There are four possible results from this call:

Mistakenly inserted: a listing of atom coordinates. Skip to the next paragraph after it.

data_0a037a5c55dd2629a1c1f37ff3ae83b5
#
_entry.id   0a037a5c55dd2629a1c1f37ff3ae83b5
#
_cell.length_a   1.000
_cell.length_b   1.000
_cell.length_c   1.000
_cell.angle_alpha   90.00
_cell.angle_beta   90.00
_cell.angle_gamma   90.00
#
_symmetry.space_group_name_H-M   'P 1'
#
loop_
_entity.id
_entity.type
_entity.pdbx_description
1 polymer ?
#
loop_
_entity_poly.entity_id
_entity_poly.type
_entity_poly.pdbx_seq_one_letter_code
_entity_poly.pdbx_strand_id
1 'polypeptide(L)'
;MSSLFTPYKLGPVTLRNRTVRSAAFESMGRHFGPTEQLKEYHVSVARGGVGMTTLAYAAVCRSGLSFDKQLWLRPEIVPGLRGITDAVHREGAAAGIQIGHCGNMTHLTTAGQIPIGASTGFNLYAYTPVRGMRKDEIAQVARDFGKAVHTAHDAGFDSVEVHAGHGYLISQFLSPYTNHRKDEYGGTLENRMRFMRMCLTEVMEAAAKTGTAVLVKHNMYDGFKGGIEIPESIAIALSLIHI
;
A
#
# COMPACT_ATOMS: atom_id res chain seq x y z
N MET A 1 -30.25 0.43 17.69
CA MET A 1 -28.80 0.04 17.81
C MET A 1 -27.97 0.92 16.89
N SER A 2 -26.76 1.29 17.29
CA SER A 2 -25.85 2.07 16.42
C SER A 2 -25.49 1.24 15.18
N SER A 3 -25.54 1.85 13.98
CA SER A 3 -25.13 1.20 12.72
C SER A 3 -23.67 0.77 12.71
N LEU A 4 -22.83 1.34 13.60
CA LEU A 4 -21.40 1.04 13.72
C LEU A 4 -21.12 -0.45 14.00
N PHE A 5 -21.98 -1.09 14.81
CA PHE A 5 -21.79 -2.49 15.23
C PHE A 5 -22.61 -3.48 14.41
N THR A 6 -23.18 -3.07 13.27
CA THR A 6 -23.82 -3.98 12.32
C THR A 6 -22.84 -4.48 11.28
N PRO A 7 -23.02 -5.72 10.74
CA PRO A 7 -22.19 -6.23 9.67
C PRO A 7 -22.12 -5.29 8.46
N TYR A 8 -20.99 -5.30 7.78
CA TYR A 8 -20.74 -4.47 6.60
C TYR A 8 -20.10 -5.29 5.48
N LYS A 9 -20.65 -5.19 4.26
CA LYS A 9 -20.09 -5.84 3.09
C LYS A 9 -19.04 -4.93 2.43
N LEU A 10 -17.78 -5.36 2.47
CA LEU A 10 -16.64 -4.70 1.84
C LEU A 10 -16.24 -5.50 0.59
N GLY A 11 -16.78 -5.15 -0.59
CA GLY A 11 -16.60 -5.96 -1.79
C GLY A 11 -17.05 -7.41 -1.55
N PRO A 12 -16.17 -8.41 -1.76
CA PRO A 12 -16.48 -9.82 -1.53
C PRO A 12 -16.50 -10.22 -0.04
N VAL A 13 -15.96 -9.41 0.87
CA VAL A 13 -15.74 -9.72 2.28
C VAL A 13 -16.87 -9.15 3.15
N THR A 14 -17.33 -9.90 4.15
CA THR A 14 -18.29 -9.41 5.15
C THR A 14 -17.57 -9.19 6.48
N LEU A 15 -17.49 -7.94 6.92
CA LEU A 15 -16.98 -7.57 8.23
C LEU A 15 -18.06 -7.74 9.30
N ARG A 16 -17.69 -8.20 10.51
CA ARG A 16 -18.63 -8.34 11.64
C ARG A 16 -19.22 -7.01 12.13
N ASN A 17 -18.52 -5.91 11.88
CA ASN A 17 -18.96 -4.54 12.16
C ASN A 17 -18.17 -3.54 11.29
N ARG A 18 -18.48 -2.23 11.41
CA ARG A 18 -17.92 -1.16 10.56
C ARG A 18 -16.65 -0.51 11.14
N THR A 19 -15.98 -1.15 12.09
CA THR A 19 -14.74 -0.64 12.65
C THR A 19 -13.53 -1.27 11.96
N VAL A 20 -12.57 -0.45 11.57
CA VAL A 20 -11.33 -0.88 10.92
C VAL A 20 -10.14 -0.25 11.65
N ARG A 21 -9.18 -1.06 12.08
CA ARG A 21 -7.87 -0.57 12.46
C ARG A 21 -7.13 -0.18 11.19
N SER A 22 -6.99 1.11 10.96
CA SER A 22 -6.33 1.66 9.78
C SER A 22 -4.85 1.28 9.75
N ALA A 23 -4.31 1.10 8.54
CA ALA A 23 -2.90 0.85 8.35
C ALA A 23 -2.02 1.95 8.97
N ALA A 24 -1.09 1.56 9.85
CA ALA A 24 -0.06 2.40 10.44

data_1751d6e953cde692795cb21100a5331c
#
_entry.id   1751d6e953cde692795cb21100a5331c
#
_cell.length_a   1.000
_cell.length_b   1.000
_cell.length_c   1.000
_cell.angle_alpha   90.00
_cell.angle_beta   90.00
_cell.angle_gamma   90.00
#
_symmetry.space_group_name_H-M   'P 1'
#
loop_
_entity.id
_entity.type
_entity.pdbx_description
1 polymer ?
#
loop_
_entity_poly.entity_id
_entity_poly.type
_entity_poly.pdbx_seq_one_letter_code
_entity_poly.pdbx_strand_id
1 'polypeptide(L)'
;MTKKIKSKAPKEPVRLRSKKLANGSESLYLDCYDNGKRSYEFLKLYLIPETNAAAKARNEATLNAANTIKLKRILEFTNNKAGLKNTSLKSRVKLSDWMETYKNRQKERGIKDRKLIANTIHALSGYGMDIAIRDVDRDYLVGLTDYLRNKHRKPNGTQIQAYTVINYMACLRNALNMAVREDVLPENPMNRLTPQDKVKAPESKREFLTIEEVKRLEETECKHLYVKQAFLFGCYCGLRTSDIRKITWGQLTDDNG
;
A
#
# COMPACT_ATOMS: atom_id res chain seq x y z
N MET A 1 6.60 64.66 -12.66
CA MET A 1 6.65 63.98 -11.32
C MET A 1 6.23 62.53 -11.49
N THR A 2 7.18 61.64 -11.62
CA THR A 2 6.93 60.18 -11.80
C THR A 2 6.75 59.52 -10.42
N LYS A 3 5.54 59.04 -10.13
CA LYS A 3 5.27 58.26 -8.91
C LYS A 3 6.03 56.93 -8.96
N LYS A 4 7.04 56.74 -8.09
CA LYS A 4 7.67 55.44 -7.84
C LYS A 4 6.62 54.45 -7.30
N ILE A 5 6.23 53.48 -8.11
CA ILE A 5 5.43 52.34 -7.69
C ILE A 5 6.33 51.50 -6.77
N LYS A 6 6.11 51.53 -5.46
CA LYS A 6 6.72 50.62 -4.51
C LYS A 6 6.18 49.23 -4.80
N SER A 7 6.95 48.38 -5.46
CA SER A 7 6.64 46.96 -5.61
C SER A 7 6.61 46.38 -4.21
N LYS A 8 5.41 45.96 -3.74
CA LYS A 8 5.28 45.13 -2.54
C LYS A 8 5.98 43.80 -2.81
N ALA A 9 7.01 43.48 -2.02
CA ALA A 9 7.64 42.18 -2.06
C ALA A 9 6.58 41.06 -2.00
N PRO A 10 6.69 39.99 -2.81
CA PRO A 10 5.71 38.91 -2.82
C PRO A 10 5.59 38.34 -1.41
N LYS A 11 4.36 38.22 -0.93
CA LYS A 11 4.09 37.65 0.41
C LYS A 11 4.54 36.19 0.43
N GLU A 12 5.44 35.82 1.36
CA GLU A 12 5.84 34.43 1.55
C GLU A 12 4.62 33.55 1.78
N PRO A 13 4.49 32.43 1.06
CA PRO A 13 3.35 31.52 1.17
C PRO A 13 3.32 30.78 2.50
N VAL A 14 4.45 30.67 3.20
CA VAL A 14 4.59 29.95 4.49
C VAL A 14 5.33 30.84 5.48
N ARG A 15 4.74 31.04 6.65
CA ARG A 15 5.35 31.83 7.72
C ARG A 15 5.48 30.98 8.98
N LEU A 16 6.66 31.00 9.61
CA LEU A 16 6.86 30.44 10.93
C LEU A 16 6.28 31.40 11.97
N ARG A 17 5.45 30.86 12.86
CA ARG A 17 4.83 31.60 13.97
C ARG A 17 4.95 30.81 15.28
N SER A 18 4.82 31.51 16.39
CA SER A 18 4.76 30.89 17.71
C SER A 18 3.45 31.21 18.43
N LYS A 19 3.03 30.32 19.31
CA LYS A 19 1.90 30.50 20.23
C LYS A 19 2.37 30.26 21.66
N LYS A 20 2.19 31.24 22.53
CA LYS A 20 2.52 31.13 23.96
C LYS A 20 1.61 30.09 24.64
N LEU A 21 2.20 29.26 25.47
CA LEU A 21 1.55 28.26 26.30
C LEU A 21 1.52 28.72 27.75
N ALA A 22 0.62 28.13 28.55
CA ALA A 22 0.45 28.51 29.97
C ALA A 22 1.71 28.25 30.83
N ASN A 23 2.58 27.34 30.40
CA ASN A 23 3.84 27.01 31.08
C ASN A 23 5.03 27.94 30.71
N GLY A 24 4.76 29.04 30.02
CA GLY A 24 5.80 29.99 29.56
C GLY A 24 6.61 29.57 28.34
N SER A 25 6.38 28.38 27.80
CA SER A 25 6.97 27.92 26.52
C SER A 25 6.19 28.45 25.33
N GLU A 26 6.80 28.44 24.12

‘kill()’ returns 0. This implies that a process exists with the given PID, and the system would allow you to send signals to it. It is system-dependent whether the process could be a zombie. ‘kill()’ returns -1, ‘errno == ESRCH’ either no process exists with the given PID, or security enhancements are causing the system to deny its existence. (On some systems, the process could be a zombie.) ‘kill()’ returns -1, ‘errno == EPERM’ the system would not allow you to kill the specified process. This means that either the process exists (again, it could be a zombie) or draconian security enhancements are present (e.g. your process is not allowed to send signals to *anybody*). ‘kill()’ returns -1, with some other value of ‘errno’ you are in trouble! The most-used technique is to assume that success or failure with ‘EPERM’ implies that the process exists, and any other error implies that it doesn’t. An alternative exists, if you are writing specifically for a system (or all those systems) that provide a ‘/proc’ filesystem: checking for the existence of ‘/proc/PID’ may work.